The declaration of the Minister of France to Mr Dallas, Secretary of the Commonwealth of Pensylvania, as related by him to the Governor of that Commonwealth and to the Secretary of State, is a further confirmation of the same system. That Declaration, among other exceptionable things, expressed—“That he (the Minister of France) would appeal from the President of the United States to the People” It would be a fatal blindness, not to perceive the spirit, which dictates such language, and an ill-omened passiveness not to resolve to withstand it with energy.9
VII Because to refuse an assurance, that the Privateer should remain in Port, ’till the President could arrive to decide upon her situation, was an additional high-handed contempt of the Government; which is in no shape palliated by the ambiguous intimations of a probability that she would not be ready to depart before his return;10 intimations, which from experience, in other cases, can in no degree be relied upon.
VIII Because not to act with decision under such circumstances will be to prostrate the Government—to sacrifice the dignity and essential interests of the Nation. Indecision in such a case must necessarily tend to destroy, both at home and abroad, a due respect for the government—to weaken its arm—to embolden the enterprizes of an intriguing and daring foreign Agent—to encourage and multiply those who are desposed to adhere factiously to him—and ultimately to put the country in the condition of being dictated to by that foreign Agent, and at war with all the enemies of the Nation he represents—It is a truth the best founded and of the last importance, that nothing is so dangerous to a Government as to be wanting either in self confidence or self-respect.
IX Because Decision may even tend to preserve Peace with France herself. If the enterprises of her Minister are not checked, in their present stage, it may clearly be inferred from his character, that they are likely to be carried to a length which will render a rupture between the two Countries inevitable, should they not previously produce one with the Powers who are opposed to France.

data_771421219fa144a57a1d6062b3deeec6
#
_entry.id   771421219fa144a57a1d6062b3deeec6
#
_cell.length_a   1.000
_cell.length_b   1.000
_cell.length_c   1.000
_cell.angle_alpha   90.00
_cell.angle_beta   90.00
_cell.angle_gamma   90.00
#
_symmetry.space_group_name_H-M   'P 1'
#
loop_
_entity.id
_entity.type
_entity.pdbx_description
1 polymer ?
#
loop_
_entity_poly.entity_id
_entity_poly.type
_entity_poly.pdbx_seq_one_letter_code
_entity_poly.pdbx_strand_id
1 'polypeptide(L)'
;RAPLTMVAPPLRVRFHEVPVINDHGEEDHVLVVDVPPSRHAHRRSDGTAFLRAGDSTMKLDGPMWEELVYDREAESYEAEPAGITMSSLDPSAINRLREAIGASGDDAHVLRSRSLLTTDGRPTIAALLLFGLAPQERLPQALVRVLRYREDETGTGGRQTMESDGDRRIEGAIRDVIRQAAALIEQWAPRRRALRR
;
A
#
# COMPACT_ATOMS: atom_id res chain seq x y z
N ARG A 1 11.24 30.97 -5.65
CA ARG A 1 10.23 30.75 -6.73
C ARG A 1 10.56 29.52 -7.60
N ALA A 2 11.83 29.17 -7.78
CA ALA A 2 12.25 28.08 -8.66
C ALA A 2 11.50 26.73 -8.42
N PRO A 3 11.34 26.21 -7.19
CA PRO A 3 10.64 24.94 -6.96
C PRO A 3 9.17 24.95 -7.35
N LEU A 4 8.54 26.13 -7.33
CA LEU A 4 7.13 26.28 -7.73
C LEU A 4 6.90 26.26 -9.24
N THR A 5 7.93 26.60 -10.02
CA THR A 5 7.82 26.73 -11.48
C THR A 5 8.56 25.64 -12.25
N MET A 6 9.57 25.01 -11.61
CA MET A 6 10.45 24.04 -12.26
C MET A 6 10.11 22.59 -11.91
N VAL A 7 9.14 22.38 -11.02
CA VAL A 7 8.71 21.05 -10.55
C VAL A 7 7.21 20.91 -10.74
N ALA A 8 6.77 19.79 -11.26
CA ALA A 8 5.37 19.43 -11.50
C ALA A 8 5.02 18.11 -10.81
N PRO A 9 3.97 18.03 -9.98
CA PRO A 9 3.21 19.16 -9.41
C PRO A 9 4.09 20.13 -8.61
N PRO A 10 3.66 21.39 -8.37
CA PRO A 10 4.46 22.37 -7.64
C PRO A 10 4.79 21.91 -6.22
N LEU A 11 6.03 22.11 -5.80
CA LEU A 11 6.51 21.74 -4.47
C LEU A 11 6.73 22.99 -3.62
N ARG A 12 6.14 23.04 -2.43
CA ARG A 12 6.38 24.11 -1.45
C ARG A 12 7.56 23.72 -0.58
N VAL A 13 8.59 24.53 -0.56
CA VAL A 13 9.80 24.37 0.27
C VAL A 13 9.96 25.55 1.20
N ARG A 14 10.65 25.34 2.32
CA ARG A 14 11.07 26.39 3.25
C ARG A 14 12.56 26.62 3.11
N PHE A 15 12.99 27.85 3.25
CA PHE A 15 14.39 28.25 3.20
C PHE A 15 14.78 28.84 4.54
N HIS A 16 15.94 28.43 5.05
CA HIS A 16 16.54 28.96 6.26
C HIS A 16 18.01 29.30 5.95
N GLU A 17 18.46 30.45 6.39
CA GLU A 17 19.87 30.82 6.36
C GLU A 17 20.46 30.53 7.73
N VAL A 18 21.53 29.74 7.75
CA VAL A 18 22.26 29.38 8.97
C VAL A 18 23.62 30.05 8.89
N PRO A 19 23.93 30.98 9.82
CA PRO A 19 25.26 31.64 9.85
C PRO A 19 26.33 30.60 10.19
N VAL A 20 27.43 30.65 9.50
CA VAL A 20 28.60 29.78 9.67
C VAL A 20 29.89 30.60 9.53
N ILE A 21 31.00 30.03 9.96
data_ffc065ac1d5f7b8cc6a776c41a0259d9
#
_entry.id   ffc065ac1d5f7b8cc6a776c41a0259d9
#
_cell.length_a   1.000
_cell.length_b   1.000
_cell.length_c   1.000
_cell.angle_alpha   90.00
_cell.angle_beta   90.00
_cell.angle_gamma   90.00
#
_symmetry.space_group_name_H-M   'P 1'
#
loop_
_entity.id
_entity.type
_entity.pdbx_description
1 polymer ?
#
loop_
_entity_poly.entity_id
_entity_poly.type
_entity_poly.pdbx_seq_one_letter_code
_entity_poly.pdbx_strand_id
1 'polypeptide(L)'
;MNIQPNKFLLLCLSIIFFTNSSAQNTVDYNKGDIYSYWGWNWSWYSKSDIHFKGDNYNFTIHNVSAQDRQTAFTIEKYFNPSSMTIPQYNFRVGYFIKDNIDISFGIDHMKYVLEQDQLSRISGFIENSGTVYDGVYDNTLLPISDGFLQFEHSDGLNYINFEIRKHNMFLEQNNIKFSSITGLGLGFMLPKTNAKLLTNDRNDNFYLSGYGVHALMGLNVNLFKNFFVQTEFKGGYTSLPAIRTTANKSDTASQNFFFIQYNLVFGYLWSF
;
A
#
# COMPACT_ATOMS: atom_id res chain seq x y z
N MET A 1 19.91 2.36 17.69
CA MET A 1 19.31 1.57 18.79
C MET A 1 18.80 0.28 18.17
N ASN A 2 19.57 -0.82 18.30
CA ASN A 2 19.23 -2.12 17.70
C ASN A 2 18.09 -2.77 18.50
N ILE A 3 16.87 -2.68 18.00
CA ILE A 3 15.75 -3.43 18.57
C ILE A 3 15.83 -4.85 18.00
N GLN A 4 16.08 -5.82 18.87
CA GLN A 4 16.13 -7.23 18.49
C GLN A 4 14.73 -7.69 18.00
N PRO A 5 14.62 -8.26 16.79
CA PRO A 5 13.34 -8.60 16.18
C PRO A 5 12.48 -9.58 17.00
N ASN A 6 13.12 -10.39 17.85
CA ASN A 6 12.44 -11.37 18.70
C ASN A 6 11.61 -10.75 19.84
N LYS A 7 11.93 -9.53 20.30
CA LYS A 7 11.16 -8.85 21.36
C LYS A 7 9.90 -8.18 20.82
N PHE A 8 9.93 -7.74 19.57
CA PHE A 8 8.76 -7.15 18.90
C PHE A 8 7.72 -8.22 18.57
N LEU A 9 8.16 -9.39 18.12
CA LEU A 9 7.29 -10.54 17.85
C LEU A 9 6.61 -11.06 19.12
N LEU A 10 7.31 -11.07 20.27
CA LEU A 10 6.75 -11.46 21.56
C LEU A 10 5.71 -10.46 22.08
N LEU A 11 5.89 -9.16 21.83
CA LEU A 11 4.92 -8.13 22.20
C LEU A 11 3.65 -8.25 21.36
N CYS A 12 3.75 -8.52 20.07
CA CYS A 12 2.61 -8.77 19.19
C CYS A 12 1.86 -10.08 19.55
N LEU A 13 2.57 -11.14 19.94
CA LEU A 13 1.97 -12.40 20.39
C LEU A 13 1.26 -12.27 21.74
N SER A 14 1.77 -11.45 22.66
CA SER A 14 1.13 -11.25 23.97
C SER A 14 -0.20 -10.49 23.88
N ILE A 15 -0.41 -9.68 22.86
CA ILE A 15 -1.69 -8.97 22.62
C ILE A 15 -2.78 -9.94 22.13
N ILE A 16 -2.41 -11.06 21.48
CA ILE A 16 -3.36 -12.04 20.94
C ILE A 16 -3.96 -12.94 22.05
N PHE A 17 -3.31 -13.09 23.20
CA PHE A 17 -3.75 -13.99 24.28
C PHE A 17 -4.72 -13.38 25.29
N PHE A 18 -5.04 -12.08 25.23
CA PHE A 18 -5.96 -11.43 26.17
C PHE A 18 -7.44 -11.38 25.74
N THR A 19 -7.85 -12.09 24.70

X Because the measure which is recommended is but a consequence of the instruction given to the different Governors on the 24th of May last. Addressed to them in their military capacity, expressly to be executed by the agency of the Militia, it included necessarily the use of military coertion, when that should be found requisite to the end to be accomplished. It is therefore not to adopt a new principle, but to second an order already given by the President, founded upon mature deliberation and the unanimous opinion of the heads of Departments with the Attorney General.11 It is therefore due to the known and declared pleasure of the President. A governor who from situation could not have recourse to the advice now asked would fail in his duty not to employ in a similar case the means recommended, without further sanction. The Governor of Pensylvania might justifiably do so in the existing instance; but the case having been previously drawn into consultation, between him and the heads of Departments, he has thought fit to ask their advice, and in giving it conformably with the true spirit of the President’s Instruction, they would only faithfully execute the trust reposed in them by him.12
XI Because there will be no solid ground to expect hereafter at other places a vigorous or efficacious execution of that instruction; if the example be given of an evident relaxation at the very seat of the general Government.
XII Because the measure proposed is only provisional and can have no other effect than to evince the determination of the Government; unless the vessel attempts to depart contrary to the intimation of the Minister, as understood by the Secretary of State. In such an event, the necessity of it will be attested by the occasion.
XIII If there be delicacy on one side, there is still greater delicacy on the other. France would have justly nothing to complain of in reference to an act, which was merely a vindication of our own sovereignty—in our own territory—against a manifest deliberate and outrageous violation of it by her Agent. If she be at all reasonable or equitable she will disavow the proceeding and the Agent and take no offence. An appeal to her justice and friendship ought for this purpose to follow a resistance to the encroachment.